Judd Apatow is a famous director now, having written and directed some of modern comedy’s greatest hits (“The 40-Year-Old Virgin”, “Knocked Up”).
Sure. But did you know he used to be sort of a creep?
As a young man in the early 1970s, Apatow was a pre-teen obsessed with comedians. He washed dishes in a comedy club so he could watch sets. He hosted a radio show at his high school in order to interview comedians. He’s since compiled many of those interviews for a new book, “Sick in the Head,” which hit booksellers on June 16.
That isn’t the creepy part.
What’s creepy is a story relayed within his new book about a young Judd Apatow meeting a young Steve Martin … at Steve Martin’s house … uninvited. Apatow’s grandmother lived in California, and, though he grew up in Long Island, N.Y., his family would visit every now and again. Apatow had tracked down Martin’s then-address and, on each of these trips, Apatow would ask his grandmother to drive him past Martin’s home. Here’s how Apatow describes it in the book:
I begged her to drive by not because I thought I would see him — although I badly wished that would happen — but because I just couldn’t believe there was a structure that actually contained him. It seemed impossible to believe he existed and was somebody you could talk to.
On one of these trips, Martin was actually outside of his house. A young Judd Apatow excitedly asked his grandmother to stop the car so that he and his brother could get out and hound “The Jerk” star Steve Martin. As you might expect, Apatow asked for an autograph. The story might’ve ended there, but Martin — understandably reserved about giving anything to a fan who approached him at his home — rebuffed young Apatow.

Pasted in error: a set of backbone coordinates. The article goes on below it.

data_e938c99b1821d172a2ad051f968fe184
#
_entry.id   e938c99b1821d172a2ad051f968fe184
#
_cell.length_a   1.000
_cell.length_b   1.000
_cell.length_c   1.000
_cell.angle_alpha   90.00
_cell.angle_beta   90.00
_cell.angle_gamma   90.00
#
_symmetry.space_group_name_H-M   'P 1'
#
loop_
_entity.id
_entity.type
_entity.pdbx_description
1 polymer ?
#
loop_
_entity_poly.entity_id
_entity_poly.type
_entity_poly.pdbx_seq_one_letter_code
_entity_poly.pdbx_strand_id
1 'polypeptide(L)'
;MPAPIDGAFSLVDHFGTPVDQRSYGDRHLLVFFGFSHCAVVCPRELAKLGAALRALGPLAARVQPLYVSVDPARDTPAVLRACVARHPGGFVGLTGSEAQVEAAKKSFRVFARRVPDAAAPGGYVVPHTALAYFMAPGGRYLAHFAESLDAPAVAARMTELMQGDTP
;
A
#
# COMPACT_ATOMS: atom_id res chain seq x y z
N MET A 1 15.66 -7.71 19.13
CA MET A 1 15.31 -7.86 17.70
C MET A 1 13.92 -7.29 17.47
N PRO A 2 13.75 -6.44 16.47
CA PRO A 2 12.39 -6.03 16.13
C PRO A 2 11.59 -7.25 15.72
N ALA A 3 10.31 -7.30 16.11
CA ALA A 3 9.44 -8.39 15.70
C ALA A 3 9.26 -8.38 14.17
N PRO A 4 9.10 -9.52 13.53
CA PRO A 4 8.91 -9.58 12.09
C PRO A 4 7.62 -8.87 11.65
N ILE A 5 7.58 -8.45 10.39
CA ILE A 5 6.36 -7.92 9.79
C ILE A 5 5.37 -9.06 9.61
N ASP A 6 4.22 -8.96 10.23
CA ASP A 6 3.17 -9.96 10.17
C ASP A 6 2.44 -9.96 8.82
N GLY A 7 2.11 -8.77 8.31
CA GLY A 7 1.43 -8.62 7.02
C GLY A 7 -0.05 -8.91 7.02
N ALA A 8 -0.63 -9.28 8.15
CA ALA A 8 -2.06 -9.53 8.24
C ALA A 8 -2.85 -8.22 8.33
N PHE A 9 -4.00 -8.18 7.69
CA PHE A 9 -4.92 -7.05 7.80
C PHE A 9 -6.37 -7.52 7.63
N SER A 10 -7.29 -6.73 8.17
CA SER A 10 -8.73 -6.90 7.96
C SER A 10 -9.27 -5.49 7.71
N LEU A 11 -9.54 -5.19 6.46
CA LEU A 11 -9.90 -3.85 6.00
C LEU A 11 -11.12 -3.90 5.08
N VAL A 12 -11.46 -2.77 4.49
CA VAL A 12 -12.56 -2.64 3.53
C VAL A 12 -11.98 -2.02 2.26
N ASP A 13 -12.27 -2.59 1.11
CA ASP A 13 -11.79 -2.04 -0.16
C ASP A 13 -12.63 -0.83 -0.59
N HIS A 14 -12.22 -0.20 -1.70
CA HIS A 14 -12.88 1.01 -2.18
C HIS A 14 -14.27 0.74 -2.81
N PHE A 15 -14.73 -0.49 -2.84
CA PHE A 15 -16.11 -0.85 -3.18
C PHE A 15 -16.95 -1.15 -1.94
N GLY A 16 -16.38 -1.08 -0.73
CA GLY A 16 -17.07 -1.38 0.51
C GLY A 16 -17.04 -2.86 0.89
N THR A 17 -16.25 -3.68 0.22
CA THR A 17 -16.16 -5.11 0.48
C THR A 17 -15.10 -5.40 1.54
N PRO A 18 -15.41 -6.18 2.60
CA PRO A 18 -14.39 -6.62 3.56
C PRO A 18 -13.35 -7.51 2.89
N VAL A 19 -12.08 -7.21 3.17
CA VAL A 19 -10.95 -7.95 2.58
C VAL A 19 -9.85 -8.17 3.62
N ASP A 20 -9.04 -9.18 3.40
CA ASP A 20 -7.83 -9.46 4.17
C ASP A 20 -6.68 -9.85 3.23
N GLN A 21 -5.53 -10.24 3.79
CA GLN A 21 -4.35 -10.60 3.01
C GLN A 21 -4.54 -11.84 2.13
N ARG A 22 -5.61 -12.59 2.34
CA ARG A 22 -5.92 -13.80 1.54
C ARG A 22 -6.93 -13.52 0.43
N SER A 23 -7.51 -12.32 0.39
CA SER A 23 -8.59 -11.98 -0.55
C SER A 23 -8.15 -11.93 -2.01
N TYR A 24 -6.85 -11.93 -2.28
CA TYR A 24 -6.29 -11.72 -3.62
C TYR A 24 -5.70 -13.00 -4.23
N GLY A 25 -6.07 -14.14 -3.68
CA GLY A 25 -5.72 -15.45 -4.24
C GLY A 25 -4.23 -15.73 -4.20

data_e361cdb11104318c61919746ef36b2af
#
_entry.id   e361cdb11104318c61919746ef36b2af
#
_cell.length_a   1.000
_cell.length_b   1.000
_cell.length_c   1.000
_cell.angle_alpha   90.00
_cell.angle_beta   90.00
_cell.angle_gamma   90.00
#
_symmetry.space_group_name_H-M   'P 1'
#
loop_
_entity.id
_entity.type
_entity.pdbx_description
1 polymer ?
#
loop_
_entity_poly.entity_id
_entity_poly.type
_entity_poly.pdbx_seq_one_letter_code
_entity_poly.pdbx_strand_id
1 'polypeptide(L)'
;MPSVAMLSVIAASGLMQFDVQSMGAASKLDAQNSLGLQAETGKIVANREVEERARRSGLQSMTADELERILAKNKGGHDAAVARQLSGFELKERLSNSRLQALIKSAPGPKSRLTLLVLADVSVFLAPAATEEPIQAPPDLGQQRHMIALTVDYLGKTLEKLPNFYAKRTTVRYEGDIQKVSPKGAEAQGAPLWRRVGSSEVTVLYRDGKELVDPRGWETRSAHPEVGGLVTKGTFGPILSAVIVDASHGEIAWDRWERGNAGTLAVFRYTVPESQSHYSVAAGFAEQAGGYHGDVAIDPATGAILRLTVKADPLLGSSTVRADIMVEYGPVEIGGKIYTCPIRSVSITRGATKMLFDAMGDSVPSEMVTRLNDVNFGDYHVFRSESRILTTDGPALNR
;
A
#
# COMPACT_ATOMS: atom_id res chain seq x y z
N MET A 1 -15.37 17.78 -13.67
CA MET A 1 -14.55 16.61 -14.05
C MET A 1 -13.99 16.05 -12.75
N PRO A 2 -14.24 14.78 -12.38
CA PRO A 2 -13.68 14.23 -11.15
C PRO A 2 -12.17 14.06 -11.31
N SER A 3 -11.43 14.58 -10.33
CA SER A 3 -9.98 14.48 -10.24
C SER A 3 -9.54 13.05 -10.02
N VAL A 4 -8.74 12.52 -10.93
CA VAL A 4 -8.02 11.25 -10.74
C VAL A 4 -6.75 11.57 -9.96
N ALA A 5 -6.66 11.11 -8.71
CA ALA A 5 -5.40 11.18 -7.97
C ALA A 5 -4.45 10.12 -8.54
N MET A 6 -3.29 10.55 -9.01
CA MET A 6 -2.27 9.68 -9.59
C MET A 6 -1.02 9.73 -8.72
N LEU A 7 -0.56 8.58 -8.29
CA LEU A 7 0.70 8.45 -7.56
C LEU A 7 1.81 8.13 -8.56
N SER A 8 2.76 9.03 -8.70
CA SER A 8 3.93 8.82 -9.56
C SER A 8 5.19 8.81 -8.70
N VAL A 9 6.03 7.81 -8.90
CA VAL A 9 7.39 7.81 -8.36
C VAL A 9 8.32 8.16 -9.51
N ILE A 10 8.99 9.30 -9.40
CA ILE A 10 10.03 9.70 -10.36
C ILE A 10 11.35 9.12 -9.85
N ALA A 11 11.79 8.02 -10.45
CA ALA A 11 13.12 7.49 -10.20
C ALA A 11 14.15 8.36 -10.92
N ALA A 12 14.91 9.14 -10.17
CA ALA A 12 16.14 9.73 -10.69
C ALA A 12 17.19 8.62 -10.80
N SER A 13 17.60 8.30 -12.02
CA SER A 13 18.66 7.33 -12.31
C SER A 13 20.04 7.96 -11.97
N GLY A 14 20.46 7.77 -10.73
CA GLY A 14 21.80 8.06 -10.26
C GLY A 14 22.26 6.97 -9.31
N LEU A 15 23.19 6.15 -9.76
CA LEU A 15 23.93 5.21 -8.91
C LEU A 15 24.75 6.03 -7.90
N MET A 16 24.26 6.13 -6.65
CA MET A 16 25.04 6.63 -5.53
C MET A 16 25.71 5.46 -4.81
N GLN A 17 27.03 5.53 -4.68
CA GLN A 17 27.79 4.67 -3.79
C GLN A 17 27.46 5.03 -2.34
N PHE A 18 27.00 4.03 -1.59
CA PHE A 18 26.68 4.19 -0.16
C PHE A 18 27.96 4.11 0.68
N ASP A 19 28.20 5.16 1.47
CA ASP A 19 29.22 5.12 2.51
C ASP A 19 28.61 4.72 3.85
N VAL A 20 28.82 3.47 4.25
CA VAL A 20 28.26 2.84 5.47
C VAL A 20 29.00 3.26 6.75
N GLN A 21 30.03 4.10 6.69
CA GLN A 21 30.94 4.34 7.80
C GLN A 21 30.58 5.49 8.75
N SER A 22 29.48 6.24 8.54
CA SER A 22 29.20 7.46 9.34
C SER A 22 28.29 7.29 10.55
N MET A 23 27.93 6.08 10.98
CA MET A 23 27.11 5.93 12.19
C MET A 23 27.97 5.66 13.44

Despite Apatow’s protestations, Martin wouldn’t give in.
Apatow left, defeated, so he could write a “long, crazy letter” to Martin, “the spirit of which was: I have bought everything you’ve ever made, and you wouldn’t live in that house if it weren’t for people like me. And then I demanded an apology,” Apatow writes in “Sick in the Head.”
Adding to the craziness, Apatow hand-delivered the letter to Martin’s mail box. Not weird at all!
Thankfully, this story has a heart-warming ending. Around six months after Apatow’s first encounter with Martin, Apatow received a package in the mail from Martin. Beyond a nice, hilarious note, Martin included two copies of his book “Cruel Shoes” (one for Apatow, another for his brother).
Years later, the two comedians are friends — Apatow interviews Martin in his book, where they talk about everything from stand-up to banjo playing. It’s on bookshelves now.
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